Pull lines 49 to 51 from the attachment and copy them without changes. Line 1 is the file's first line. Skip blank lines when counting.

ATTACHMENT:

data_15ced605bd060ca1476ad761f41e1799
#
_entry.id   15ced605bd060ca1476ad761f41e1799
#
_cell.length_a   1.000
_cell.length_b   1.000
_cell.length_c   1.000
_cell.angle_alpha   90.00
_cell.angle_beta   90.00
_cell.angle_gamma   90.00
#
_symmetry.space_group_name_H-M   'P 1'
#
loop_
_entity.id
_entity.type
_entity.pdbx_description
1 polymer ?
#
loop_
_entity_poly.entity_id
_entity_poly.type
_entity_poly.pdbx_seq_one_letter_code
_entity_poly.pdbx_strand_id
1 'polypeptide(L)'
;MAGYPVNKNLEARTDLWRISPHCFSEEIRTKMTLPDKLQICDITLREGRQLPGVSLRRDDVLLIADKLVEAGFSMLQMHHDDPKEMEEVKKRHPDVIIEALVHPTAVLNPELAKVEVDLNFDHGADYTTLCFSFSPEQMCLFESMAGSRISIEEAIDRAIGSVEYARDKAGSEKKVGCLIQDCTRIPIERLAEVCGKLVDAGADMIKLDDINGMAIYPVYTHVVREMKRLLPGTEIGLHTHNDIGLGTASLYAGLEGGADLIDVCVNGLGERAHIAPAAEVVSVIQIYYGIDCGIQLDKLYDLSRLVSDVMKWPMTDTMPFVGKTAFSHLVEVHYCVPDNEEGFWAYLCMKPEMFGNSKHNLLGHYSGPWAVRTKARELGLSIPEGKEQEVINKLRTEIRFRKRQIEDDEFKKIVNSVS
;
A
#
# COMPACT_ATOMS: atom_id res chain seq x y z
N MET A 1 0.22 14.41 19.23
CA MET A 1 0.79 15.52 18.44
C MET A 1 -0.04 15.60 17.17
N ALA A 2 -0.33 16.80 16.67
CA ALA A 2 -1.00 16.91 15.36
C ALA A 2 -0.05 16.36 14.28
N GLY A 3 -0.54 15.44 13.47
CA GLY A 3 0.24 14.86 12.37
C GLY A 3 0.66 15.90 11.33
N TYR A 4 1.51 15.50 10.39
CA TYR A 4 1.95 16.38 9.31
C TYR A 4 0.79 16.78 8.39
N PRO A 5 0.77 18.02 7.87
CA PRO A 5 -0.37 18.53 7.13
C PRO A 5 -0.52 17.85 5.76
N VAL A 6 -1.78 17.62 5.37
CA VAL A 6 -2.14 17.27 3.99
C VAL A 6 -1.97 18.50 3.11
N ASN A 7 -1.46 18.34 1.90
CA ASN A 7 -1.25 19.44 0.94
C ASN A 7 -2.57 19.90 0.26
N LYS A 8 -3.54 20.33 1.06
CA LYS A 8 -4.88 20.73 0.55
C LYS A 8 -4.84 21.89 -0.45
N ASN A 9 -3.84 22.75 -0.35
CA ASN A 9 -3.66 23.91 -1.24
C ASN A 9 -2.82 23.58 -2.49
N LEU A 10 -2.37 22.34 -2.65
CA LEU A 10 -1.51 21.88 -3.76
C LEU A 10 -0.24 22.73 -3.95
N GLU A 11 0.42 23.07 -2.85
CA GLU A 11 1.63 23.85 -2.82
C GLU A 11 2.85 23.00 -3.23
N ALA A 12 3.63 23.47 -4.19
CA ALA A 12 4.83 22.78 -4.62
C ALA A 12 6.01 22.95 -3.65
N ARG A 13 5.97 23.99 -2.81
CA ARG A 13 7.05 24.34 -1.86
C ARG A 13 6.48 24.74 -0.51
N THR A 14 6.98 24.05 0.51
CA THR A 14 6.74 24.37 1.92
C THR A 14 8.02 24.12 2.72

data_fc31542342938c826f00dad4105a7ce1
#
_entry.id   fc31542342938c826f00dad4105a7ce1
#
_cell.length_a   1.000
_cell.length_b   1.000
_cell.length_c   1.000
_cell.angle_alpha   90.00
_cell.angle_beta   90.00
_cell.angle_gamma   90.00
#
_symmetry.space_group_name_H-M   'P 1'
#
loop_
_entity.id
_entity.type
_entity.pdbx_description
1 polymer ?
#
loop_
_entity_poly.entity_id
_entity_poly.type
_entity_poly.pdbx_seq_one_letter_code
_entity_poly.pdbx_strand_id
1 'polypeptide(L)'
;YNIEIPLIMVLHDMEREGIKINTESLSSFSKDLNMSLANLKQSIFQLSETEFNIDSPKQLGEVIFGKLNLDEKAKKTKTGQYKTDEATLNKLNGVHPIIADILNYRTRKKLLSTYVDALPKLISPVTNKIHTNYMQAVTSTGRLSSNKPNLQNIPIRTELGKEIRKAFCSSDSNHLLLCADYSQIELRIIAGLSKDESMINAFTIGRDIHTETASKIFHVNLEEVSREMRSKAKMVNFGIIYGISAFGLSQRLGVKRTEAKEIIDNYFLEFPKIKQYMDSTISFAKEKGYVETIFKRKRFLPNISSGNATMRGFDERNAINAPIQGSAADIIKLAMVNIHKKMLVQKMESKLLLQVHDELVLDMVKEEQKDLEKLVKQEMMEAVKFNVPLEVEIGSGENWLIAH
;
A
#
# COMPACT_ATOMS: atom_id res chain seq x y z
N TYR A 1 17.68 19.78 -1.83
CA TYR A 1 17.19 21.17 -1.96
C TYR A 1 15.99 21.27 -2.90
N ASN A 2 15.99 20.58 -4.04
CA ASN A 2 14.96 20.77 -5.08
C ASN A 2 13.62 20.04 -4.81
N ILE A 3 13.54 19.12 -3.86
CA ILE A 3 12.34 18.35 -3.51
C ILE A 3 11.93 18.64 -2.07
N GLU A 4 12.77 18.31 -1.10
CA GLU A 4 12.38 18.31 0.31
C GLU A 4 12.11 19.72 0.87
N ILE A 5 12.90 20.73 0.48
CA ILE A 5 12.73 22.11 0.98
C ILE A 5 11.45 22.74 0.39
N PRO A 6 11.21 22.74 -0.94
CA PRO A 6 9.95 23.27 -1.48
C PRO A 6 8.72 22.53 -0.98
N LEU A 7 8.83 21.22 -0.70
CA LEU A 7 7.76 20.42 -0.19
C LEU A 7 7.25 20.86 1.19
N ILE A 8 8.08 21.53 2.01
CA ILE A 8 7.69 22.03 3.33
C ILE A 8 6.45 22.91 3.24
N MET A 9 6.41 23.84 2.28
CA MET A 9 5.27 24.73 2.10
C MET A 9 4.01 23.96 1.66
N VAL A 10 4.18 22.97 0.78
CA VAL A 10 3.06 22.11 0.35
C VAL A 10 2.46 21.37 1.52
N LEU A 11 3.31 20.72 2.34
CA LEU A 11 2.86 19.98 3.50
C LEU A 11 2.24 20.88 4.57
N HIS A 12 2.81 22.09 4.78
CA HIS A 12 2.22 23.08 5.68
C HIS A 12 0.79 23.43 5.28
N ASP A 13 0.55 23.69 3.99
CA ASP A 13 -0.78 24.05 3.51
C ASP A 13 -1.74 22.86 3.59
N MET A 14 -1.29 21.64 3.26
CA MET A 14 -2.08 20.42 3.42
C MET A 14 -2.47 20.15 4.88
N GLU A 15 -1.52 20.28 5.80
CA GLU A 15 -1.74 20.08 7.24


N ASN A 7 -1.46 18.34 1.90
CA ASN A 7 -1.25 19.44 0.94
C ASN A 7 -2.57 19.90 0.26